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Economy and Business

Tour bus convention coming to Cleveland promises long term benefits
Backers says it'll mean a big jump in bus tours to Northeast Ohio for years after the 2017 event

Kevin Niedermier
David Gilbert, president of Cleveland's convention and visitors bureau announces that Cleveland will host the 2017 American Bus Association convention. Behind him are (L-R) Todd Messic of the Rock and Roll Hall of Fame and Museum, Laura Rayburn of the Great Lakes Science Center, and Pete Pantuso of the American Bus Association.
Courtesy of Kevin Niedermier
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In The Region:

It’s not the huge 2016 Republican National Convention, but Cleveland officials were still excited to announce today that the American Bus Association will hold its 2017 convention in Cleveland.

With about 3,500 tour bus operators attending, convention officials call it a medium to large event.

But as WKSU’s Kevin Niedermier reports, most of the excitement is about the convention’s long-term impact.

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The American Bus Association convention itself will generate an estimated $7 million for the local economic. But the organization’s president, Pete Pantuso, says the side benefit is that tour bus operators from across the  U.S. and Canada will see the local attractions and then arrange excursions to the region. The bus association reports that former host cities have seen a 15 to 20 percent increase in bus tours. And Pantuso says Northeast Ohio offers a lot of opportunities for operators to consider, starting with Cleveland itself.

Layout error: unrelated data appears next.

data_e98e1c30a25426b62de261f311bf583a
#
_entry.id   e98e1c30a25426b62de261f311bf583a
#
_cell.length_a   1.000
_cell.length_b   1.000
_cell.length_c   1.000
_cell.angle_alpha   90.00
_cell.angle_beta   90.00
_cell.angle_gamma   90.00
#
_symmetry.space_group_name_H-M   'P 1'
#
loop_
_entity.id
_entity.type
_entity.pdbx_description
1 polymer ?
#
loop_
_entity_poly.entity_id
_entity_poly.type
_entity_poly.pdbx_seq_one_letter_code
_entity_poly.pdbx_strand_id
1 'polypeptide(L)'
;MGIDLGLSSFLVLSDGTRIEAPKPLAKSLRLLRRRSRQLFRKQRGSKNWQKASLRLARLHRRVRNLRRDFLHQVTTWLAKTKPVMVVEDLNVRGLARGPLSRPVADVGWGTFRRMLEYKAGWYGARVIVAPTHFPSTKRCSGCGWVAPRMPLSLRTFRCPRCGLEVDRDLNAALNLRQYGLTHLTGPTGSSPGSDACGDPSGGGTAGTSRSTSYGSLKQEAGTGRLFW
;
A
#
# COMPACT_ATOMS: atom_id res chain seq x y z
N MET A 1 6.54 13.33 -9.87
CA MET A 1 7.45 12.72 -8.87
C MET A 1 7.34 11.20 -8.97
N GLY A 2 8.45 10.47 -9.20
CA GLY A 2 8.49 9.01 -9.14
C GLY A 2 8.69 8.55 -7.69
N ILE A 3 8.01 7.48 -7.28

“With everything there is to do, with the hotel product, the restaurant product, that’s certainly important. Shopping outlets that are within the region. And it you move it out a little bit and use Cleveland as a home base if you will, the companies can go out of there on a days drive or half a days drive they can get to Amish country, they can go to the Football Hall of Fame down in Canton. They can get to other parts of Ohio, they can get up on the lake, they can go to Sandusky.”                                               

Pantuso says a single tour bus visit can generate more than $11,000 in lodging, meals and shopping. Cleveland tourism officials are also excited that the event will be held in January, a historically slow time for this area’s convention business.                                                   

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